How Can An Employer In Alberta Initiate An Ime?

Quick Overview:To initiate an Independent Medical Examination (IME) in Alberta, an employer must follow specific steps and guidelines. This process involves selecting a qualified healthcare professional, providing relevant documentation, scheduling the examination, and ensuring compliance with legal requirements.


1. Select a Qualified Healthcare Professional: The first step for an employer is to choose a healthcare professional who specializes in the relevant medical field. This ensures that the examiner has the necessary expertise to conduct a thorough assessment.

2. Provide Relevant Documentation: Employers need to gather and provide all pertinent information related to the employee’s condition or injury. This includes medical records, diagnostic reports, treatment history, and any other supporting documents.

3. Schedule the Examination: Once the healthcare professional is selected and all necessary documentation is gathered, employers should schedule the IME at a mutually convenient time for both parties involved. It is essential to consider factors such as location accessibility for employees when setting up appointments.

4. Compliance with Legal Requirements: Employers must ensure that they adhere to all legal requirements when initiating an IME in Alberta. These may include obtaining written consent from employees before proceeding with the examination and complying with privacy laws regarding personal health information.

5.Supporting Parties’ Involvement: Employers should communicate with insurance providers or legal representatives involved in managing disability claims during this process. Their input can help ensure that all necessary steps are followed correctly and efficiently.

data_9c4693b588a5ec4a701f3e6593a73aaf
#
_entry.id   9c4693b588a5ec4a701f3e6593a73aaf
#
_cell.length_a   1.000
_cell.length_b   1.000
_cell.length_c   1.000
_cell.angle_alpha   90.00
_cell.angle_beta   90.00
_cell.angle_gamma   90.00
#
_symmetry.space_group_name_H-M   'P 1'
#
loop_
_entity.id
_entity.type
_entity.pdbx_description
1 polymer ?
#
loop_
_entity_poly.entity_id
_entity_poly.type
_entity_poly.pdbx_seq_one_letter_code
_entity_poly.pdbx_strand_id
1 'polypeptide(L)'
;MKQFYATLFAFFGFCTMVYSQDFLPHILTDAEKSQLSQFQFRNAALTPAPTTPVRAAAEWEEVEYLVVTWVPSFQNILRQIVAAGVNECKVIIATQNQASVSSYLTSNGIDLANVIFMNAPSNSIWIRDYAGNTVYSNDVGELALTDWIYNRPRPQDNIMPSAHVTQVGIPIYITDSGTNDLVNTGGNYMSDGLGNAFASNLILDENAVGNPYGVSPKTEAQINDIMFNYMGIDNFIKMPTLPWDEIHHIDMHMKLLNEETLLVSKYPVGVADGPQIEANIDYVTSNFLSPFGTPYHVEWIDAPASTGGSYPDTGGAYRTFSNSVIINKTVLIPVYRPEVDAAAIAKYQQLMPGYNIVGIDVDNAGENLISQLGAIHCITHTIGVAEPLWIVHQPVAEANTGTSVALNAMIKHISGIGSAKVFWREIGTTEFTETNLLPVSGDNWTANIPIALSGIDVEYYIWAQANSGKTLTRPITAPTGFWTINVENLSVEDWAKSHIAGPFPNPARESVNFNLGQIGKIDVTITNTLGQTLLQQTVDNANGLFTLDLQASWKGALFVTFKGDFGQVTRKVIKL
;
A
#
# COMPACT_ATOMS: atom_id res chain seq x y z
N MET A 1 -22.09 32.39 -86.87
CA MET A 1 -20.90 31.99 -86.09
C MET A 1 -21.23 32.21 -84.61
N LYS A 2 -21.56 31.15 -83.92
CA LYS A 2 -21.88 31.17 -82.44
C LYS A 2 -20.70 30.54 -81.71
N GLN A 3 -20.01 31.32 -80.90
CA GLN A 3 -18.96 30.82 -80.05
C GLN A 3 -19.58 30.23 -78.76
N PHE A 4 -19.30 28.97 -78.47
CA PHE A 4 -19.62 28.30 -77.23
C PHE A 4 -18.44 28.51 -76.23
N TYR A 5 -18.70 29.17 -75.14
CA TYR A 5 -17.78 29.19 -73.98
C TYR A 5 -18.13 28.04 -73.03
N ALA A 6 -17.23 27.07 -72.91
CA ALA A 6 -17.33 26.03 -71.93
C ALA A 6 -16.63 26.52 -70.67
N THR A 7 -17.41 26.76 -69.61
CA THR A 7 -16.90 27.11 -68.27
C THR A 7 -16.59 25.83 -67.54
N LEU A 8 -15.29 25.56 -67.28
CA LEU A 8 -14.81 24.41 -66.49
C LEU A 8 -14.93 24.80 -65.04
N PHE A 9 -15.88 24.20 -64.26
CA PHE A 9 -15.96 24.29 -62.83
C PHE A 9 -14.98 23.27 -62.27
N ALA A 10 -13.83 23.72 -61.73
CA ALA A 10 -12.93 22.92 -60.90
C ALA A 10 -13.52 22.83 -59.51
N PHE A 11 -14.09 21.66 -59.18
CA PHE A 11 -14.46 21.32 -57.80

1. Is it mandatory for employers to conduct an IME?
In some cases, conducting an IME may be required by law or specified under employment contracts or collective bargaining agreements; however, not every situation requires one.

2.What happens if an employee refuses to undergo an IME?
If an employee refuses without reasonable cause or fails to attend scheduled examinations without valid reasons provided beforehand, it may impact their eligibility for benefits or result in disciplinary actions by their employer.

3.Can employees choose their own examiner?
No, the employer has the right to select a qualified healthcare professional for an IME. However, employees can request that their own medical practitioner’s opinion be considered during the assessment.

4.What should employers do if they suspect fraud or exaggeration by an employee?
If there are concerns regarding potential fraud or exaggeration on the part of an employee, it is crucial to consult legal counsel and follow proper procedures to gather evidence before initiating an IME.

5.How long does an IME report take to complete?
The timeline for completing an IME report varies depending on various factors such as the complexity of the case and availability of medical records. Typically, reports are completed within 2-4 weeks after conducting the examination.

6.Do employers need to provide transportation or accommodation for employees attending an IME?
Employers are generally not obligated to provide transportation or accommodation unless specified under employment contracts or collective bargaining agreements. However, considering accessibility needs may contribute positively towards a cooperative environment.

7.Can employees bring someone with them during the examination?
Employees have the right to bring a support person with them during an IME; however, this person’s role is typically limited to providing emotional support and cannot interfere in any way with the examination process.

Initiating an Independent Medical Examination (IME) in Alberta requires employers to carefully select a qualified examiner, provide relevant documentation, schedule appointments efficiently while complying with legal requirements. Communication with supporting parties is essential throughout this process. It is important for employers in Alberta to understand their rights and obligations when conducting IMEs as part of disability management efforts.